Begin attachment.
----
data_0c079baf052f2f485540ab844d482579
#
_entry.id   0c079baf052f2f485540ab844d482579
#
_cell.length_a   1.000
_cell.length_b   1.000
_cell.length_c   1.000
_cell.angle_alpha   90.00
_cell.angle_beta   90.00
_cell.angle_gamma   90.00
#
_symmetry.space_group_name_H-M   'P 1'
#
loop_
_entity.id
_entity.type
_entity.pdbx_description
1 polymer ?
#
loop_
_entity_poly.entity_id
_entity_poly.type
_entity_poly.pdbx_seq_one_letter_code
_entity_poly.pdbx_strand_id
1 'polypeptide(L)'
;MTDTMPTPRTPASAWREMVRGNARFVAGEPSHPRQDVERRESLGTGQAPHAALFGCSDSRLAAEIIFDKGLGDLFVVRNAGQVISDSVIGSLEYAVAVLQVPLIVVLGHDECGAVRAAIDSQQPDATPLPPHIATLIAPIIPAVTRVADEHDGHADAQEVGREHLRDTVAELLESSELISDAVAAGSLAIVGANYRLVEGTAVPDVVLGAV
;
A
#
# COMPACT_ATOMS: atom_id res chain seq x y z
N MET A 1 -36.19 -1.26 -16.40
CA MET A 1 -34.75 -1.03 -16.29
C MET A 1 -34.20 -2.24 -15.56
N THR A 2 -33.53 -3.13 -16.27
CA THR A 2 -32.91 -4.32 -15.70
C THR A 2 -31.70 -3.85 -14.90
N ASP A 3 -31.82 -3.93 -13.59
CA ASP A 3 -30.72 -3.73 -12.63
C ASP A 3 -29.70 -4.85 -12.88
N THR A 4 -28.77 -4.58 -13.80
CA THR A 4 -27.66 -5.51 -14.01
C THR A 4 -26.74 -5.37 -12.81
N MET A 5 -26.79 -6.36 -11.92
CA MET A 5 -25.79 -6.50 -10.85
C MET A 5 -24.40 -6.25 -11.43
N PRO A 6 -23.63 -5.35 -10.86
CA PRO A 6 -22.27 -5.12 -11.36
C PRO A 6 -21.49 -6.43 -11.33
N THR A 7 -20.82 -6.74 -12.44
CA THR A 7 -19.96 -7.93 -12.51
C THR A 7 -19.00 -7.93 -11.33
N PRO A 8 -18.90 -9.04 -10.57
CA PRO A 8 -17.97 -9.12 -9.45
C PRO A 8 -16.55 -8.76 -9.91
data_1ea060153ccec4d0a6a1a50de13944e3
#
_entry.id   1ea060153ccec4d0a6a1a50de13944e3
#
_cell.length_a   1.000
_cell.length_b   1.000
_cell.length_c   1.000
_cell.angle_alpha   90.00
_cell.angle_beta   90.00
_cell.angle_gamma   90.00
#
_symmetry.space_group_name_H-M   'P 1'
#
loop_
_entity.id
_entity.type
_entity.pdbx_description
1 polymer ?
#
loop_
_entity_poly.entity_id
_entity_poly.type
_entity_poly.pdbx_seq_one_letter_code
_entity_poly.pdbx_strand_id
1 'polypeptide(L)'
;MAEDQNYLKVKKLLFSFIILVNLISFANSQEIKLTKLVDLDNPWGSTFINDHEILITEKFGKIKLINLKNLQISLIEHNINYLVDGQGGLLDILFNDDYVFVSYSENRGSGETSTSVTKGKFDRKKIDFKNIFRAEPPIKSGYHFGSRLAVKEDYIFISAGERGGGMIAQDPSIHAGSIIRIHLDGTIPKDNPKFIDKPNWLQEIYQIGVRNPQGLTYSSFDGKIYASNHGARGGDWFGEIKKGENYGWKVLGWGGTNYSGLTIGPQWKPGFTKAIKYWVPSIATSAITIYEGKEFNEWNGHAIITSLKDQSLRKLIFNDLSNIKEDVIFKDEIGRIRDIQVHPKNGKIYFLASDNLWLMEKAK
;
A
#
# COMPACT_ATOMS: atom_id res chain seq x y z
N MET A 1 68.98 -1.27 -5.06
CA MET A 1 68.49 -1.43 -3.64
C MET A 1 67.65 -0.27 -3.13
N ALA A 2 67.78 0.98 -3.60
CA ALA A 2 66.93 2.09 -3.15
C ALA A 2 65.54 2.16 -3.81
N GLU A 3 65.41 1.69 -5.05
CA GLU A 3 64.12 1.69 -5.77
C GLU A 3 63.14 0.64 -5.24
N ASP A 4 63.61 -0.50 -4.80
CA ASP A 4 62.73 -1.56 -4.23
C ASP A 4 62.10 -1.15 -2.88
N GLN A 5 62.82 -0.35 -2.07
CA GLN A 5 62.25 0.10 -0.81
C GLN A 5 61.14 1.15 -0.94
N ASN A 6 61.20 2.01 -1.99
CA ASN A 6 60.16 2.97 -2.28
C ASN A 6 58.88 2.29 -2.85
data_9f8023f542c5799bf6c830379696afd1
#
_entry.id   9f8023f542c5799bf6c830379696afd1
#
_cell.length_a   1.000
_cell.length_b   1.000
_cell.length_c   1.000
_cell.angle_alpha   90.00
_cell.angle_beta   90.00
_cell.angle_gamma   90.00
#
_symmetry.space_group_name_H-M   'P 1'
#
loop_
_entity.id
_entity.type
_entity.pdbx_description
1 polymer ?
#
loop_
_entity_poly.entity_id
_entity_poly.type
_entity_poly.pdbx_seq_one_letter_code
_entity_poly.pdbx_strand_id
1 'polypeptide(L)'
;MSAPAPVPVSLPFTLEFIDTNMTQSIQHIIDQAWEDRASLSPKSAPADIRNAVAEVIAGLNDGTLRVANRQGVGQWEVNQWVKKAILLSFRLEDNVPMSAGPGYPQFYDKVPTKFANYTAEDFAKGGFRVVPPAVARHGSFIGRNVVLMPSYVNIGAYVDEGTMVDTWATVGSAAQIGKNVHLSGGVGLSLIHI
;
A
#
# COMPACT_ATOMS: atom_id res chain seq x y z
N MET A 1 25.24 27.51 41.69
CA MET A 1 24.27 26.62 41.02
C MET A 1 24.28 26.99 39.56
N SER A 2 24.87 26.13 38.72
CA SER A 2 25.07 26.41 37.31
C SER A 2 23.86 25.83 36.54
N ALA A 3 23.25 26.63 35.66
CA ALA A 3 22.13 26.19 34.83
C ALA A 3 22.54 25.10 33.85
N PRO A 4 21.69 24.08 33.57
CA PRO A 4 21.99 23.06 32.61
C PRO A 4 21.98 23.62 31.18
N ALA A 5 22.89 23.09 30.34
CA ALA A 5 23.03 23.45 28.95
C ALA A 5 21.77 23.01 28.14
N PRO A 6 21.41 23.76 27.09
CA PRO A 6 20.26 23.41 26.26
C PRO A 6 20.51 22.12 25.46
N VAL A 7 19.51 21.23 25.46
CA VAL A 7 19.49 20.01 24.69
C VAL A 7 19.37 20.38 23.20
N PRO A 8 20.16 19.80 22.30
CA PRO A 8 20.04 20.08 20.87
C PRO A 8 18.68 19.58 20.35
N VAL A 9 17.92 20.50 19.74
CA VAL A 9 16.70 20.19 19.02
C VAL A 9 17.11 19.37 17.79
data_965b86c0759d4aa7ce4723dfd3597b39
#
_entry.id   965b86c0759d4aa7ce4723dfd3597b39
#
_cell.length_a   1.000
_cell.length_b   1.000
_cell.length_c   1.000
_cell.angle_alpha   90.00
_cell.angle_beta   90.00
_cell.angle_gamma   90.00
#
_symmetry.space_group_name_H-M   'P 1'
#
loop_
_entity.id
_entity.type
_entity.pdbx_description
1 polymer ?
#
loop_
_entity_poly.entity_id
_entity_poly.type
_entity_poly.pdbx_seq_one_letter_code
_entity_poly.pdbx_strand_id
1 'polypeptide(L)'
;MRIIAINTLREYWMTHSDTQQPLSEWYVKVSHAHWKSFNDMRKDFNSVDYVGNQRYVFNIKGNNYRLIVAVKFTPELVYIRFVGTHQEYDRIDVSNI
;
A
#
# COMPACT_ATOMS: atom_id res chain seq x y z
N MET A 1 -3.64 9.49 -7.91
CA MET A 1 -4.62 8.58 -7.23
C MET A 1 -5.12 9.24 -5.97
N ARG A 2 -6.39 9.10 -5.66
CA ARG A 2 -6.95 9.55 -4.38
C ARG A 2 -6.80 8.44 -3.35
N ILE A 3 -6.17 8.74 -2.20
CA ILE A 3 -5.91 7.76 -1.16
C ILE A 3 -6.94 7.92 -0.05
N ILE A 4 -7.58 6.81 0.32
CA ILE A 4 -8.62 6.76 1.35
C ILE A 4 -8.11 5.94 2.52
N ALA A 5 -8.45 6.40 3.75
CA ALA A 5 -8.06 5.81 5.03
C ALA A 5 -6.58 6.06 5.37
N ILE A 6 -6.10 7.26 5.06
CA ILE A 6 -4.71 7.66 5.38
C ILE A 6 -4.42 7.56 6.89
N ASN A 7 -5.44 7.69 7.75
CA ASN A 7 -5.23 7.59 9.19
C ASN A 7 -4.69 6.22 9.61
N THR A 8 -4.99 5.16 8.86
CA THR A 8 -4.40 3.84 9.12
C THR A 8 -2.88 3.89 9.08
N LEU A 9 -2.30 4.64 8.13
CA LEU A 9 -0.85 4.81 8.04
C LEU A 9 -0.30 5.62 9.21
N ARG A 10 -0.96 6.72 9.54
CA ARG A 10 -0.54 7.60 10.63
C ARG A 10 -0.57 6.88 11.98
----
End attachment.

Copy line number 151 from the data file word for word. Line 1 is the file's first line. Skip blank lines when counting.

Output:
N VAL A 7 19.51 21.23 25.46